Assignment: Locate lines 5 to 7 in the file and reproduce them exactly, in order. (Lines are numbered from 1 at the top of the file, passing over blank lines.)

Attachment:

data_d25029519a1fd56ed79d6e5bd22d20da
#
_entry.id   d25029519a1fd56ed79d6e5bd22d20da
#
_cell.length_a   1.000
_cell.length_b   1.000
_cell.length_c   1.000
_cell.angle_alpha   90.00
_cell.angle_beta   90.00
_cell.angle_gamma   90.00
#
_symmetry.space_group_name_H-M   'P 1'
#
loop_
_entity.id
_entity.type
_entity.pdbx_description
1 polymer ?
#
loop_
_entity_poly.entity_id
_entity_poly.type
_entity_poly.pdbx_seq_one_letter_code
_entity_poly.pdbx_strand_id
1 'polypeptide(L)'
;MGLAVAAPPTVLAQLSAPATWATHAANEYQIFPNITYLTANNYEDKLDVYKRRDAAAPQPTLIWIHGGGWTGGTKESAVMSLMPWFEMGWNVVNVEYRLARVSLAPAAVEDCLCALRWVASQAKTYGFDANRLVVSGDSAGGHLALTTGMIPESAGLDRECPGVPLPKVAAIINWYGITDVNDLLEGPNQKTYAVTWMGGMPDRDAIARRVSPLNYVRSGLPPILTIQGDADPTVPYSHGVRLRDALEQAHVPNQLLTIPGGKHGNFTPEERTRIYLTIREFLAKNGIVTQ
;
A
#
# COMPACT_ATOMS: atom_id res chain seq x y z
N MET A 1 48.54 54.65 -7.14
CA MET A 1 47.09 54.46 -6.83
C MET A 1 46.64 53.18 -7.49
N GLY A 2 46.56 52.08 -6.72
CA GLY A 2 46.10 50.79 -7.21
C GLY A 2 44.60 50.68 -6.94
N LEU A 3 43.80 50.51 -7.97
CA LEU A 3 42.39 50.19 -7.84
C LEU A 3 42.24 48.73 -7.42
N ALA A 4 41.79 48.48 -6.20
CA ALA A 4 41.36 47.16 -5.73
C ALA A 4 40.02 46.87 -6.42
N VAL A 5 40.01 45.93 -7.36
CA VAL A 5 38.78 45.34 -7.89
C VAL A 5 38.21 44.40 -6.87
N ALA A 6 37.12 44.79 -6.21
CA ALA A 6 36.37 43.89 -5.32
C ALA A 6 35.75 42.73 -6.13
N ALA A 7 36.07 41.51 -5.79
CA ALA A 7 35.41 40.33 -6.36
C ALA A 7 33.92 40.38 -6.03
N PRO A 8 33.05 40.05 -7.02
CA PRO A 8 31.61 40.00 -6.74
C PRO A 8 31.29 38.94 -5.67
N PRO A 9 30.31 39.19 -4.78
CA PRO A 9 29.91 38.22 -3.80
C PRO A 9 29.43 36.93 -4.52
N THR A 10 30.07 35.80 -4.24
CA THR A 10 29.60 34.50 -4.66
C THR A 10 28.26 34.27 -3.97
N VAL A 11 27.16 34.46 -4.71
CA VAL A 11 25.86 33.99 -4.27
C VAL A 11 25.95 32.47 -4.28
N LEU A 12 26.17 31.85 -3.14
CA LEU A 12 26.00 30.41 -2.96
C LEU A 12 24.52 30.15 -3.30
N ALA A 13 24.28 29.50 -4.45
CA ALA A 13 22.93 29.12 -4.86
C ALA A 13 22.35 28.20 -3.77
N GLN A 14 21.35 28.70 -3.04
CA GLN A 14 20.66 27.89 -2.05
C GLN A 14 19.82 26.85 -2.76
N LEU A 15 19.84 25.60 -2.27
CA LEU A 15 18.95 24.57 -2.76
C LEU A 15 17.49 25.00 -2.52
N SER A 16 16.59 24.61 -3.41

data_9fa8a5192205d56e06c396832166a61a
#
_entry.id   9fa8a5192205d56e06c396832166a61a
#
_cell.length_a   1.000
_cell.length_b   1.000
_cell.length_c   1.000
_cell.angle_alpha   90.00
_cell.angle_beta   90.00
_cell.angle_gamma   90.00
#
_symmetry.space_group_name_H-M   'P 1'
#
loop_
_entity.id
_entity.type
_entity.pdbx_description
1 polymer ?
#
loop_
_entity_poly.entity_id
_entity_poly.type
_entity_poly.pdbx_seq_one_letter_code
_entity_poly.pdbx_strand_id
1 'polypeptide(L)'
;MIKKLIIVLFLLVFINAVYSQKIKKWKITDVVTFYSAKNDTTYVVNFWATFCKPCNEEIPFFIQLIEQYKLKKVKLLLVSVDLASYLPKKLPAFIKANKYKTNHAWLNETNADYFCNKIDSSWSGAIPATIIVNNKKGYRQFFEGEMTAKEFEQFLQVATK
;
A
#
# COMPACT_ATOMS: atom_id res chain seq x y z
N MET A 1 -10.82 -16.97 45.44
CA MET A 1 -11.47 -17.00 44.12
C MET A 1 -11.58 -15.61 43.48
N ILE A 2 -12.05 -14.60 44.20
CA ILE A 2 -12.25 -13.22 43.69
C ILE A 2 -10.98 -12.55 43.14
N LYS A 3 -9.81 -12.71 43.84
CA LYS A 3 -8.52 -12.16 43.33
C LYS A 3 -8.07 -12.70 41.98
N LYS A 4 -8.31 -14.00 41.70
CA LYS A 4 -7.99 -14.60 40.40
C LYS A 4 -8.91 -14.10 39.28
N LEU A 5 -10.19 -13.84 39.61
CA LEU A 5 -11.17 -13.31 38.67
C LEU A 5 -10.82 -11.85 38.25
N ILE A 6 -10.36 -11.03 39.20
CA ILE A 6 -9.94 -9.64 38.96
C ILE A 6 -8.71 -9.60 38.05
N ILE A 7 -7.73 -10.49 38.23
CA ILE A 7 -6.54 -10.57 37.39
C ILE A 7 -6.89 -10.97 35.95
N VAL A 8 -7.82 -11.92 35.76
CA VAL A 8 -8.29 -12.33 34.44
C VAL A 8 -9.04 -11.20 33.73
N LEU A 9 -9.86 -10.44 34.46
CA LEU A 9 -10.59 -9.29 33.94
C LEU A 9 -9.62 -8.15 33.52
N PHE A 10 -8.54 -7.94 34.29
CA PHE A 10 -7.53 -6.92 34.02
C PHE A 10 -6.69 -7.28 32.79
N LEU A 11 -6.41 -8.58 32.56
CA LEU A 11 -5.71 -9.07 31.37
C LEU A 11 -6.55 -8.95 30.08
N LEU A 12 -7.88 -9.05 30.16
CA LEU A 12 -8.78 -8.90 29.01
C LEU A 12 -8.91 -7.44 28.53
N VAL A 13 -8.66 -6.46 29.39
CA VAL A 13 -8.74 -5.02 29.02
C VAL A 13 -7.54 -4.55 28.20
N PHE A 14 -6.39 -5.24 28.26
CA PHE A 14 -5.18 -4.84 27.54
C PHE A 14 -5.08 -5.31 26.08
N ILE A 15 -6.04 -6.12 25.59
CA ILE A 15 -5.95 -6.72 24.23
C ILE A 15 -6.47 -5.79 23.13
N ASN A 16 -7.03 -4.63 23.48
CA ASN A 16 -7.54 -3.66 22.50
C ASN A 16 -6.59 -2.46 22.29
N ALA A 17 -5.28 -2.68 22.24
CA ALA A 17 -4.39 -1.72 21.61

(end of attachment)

_cell.length_a   1.000
_cell.length_b   1.000
_cell.length_c   1.000